Windows Phone 8 might not be a runaway success just yet, but it has certainly managed to catch consumer interest at a much larger rate than WP7 ever did. A large part of this success is due to the phenomenal phones produced by Nokia as of late, including devices like the 920 and – more recently – the Lumia 1020.
Nokia delivers beautiful if not slightly hefty handsets that also manage to pack quite a bit of punch, and people are taking notice. Unfortunately for Nokia, taking notice doesn’t necessarily mean buying up the devices in mass. While many folks, myself included, are interested in what Nokia has to offer, one thing gets in the way: Windows Phone 8.
Now, we aren’t saying Windows Phone 8 is bad. Instead we are pointing directly to the perceived lack of quality and quantity apps. While WP8 seems to have a better app situation than WP7, Micrsoft’s OS is still arguably missing many popular games, entertainment and social networking apps that are found on Android and iOS.
Nokia recently admitted this, with Nokia VP of App development, Bryan Biniak pointing out that they are trying to “evolve the cultural thinking [at Microsoft’ to say ‘time is of the essence”. In other words, users don’t want to wait around forever for those great apps. If Nokia and Microsoft are going to continue marching forward, they need all the big hitters they can get.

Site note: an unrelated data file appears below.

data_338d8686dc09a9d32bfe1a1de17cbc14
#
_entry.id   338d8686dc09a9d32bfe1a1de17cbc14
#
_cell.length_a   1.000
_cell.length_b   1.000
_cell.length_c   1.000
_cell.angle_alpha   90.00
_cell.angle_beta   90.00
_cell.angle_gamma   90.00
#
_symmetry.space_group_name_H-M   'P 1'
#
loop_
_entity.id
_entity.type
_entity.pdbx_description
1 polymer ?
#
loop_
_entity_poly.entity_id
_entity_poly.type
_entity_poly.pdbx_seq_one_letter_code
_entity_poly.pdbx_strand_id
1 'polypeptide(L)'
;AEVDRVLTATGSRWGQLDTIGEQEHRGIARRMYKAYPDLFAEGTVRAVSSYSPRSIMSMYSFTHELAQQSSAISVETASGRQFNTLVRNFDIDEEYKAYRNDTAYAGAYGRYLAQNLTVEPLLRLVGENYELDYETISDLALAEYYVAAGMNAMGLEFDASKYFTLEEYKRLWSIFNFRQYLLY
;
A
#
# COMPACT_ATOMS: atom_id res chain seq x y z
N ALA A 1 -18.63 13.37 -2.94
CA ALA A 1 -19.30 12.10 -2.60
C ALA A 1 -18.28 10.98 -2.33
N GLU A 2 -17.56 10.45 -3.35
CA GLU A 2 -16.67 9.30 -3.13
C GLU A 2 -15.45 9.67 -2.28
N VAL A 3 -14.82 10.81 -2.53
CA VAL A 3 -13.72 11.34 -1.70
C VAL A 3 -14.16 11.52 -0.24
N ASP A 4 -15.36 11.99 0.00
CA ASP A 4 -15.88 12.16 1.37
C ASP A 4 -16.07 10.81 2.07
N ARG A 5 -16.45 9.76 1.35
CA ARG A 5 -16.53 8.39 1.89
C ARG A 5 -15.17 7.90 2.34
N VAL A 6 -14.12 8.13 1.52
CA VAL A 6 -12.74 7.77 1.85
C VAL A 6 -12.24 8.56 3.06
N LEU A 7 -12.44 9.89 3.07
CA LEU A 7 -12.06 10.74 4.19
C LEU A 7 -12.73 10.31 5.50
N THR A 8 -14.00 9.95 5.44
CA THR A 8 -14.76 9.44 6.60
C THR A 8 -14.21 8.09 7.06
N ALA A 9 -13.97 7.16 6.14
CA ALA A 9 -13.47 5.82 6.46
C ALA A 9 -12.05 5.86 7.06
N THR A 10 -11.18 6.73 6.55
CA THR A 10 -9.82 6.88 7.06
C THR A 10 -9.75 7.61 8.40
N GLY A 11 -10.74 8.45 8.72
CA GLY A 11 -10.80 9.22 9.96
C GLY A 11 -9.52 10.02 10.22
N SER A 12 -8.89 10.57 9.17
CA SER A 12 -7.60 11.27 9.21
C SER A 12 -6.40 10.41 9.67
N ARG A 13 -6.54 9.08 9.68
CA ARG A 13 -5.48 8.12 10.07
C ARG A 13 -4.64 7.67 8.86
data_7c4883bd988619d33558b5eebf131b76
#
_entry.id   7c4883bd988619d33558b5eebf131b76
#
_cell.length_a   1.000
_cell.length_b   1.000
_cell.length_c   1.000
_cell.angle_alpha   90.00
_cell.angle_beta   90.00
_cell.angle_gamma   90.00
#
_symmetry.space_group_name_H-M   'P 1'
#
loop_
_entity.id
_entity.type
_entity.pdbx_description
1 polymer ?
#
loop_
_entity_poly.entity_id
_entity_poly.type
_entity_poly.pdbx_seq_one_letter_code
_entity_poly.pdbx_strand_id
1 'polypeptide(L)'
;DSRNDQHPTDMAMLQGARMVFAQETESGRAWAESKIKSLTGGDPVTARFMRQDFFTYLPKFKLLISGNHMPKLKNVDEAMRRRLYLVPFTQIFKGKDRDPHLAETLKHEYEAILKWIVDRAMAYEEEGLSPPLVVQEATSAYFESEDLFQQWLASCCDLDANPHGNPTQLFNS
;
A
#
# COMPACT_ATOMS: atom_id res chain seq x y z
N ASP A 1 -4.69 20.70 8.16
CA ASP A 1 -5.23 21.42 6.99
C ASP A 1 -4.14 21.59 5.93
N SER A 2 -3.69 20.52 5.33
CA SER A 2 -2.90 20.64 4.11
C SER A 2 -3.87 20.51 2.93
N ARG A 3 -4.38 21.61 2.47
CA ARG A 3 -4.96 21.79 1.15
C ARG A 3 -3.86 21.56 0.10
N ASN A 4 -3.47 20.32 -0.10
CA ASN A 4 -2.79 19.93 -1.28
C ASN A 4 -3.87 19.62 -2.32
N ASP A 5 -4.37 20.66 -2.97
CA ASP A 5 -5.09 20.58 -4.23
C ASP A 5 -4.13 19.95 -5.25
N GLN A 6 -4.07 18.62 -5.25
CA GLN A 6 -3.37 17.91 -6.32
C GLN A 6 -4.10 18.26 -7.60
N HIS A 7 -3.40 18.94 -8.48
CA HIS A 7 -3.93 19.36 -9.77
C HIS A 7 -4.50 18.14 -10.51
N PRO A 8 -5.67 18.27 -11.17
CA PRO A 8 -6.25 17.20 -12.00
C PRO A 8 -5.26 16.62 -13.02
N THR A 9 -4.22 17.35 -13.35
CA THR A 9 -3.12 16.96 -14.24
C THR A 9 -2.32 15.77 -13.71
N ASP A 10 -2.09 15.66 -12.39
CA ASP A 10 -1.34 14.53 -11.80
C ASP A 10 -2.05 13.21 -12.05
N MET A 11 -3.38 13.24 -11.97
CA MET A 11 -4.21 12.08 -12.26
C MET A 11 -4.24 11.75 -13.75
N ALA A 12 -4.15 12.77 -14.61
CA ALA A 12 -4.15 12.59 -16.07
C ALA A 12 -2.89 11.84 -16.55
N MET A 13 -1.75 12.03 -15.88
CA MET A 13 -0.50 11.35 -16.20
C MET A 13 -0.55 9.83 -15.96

“We are releasing new devices frequently and for every new device, if there is an app that somebody cares about that’s not there that’s a missed opportunity of a sale,” further states Biniak.
The good news according to Nokia is that this ‘lacking app’situation is starting to (somewhat slowly) be solved, and Biniak claims by the end of 2013 Windows Phone users should hopefully find just about every app they enjoy either exists on WP8 or has a high-quality alternative.
What if Microsoft can’t turn it around?
You have to wonder, what happens if Microsoft can’t bring the apps Nokia wants for its users? So far Nokia has been very loyal towards Microsoft when it comes to its mobile partnership. Part of the reason is because Microsoft handles a lot of the marketing and other associated costs thanks to Nokia’s exclusivity arrangement.
Still, if things don’t continue to improve, Nokia could certainly consider a jump to Android. For now though, Nokia and Windows Phone seem like a good match. They are both unique, different and (at least in my opinion) aesthetically pleasing.
What do you think, would you like to see Nokia branch out into the world of Android or do you feel that sticking it out with Windows Phone will prove to be the best move for the company?